How are Swim Spas Heated?

How are Swim Spas Heated?

For those who but don’t have a lot of space but are interested in being able to swim and soak within the privacy of their own property, a swim spa can be a great compromise.  Swim spas are composed of a compact water tank which contains a powerful motor that creates a current strong enough to swim against.  You don’t need the length of a full-sized swimming pool or lap pool as you’re essentially swimming on the spot.  The current you’re swimming against ensures you’ll never actually reach the end of the tank.  Swim spas are versatile because they also let you heat the water high enough so you can use it in the same way as you would use a hot tub.  So how are swim spas heated?  In this article, we’ll go over the basics of swim spa operations and how to keep them efficiently heated.

Water Temperature

If you’re using your swim spa for a swimming workout, you don’t want the water to be so warm that it becomes uncomfortable once you start generating extra body heat.  It’s been found that the ideal water temperature for swimming is in the range of 78 to 84 degrees Fahrenheit.  If you’re looking to use your swim spa as a hot tub, you’ll want to increase the temperature to as high as 104 degrees Fahrenheit.  Unless you have separate tanks for swimming and soaking, raising the water temperature from a comfortable swimming level to hot tub-style warmth will take some time, so you’ll need to keep this in mind.  To speed up this process employ the swim spa cover while heating.

Heat Consistency

It may seem counterintuitive but keeping your water temperature at a constant level is more energy-efficient than turning off your water heater and allowing the temperature to drop after every use.  Heating up cold water takes far more energy than maintaining a consistent temperature.  That said if you plan on not using your swim spa for a month or more, turning off the water heater will save you money.  If it’s not being used for only a couple of weeks, you can conserve energy by turning the thermometer down a few degrees rather than turning off the water heater altogether.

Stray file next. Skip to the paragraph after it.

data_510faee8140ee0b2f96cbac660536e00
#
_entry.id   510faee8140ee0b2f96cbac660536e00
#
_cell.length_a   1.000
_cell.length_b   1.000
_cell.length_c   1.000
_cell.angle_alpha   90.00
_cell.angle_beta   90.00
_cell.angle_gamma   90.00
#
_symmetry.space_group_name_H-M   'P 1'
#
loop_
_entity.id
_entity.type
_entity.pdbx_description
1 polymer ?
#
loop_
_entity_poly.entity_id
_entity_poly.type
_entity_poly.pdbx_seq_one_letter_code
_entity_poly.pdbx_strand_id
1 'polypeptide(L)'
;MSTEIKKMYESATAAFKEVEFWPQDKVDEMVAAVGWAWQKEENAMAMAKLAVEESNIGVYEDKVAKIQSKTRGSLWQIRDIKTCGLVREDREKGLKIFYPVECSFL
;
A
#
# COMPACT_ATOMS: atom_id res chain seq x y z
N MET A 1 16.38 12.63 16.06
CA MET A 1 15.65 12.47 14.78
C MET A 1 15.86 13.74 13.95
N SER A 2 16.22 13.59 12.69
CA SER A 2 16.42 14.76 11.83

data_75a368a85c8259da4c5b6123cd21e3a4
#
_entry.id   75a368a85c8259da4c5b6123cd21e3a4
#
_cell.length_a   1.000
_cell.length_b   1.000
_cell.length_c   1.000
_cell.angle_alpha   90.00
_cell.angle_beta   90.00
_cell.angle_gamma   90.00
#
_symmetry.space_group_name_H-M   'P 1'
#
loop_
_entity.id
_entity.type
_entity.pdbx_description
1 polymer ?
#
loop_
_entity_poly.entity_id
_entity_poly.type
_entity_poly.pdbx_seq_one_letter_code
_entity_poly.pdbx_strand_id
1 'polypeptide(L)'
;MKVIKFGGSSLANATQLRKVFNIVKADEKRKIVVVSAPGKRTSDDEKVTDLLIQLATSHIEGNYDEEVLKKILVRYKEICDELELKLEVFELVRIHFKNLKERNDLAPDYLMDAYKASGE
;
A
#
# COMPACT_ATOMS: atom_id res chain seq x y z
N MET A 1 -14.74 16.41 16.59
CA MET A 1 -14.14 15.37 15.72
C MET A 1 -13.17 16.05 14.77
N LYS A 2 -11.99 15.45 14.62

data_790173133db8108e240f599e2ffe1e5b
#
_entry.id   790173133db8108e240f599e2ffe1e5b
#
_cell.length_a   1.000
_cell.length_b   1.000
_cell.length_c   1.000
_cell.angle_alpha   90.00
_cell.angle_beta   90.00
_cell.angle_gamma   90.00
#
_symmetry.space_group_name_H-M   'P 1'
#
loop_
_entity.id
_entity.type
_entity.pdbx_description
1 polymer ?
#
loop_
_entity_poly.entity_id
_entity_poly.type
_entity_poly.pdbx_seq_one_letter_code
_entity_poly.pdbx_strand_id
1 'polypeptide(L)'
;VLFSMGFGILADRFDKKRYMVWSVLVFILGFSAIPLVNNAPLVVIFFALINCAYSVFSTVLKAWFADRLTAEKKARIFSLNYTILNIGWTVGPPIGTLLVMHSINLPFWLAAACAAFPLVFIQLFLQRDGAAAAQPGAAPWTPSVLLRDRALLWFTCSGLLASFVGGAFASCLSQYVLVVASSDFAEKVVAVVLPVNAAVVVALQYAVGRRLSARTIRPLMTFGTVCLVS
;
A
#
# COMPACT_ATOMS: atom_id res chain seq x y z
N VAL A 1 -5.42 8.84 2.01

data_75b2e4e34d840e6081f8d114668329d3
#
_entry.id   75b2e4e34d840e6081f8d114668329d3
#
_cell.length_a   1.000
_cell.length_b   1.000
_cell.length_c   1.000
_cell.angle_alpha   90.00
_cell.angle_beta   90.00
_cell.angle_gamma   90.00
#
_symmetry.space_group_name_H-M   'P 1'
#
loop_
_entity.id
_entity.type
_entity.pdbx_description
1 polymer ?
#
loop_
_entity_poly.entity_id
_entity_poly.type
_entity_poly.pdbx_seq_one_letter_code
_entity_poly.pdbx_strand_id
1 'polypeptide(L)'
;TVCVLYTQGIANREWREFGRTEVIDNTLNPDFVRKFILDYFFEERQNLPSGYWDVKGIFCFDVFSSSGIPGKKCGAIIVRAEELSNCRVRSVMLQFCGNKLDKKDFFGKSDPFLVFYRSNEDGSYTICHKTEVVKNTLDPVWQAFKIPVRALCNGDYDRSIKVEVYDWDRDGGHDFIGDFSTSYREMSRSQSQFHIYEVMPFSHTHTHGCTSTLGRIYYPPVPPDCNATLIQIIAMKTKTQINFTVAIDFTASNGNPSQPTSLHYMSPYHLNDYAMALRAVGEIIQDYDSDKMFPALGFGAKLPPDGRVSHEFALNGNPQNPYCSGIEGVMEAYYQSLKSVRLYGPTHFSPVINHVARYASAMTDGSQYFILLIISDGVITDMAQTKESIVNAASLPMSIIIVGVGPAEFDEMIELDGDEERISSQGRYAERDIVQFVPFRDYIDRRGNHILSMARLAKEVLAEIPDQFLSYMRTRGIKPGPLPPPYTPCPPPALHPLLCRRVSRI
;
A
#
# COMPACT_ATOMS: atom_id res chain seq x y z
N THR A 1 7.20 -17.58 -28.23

Climate

The type of climate your area experiences will play a large part in how hard your water heater has to work to keep the temperature level.  Those in the south will obviously have an easier time keeping their water warmer than those in the north who are running their swim spa throughout the winter.  That said, for those who experience harsh winters, swim spas really show off their versatility.  It’s virtually impossible to keep a full-sized outdoor swimming pool when the temperatures fall below freezing, but a swim spa is small enough that it can be used all year round, no matter where you live.

Insulation

Different swim spa models have varying levels of insulation.  Those that are designed for warmer climates or are installed in the ground have less insulation than above-ground models made for colder climates.  If you live in a warm part of the country you won’t have to worry so much about insulation, but if you live in a colder area and want to use your swim spa year round you’ll be much better off in the long run by investing in a well-insulated model.  No matter where you live you should also consider using tight-fitting, insulated swim spa cover.  Not only will it reduce the amount of debris that gets in the water, but it will also cut down on heat loss when the swim spa isn’t in use.

To find out more information about how are swim spas heated, download a free buyer’s guide today.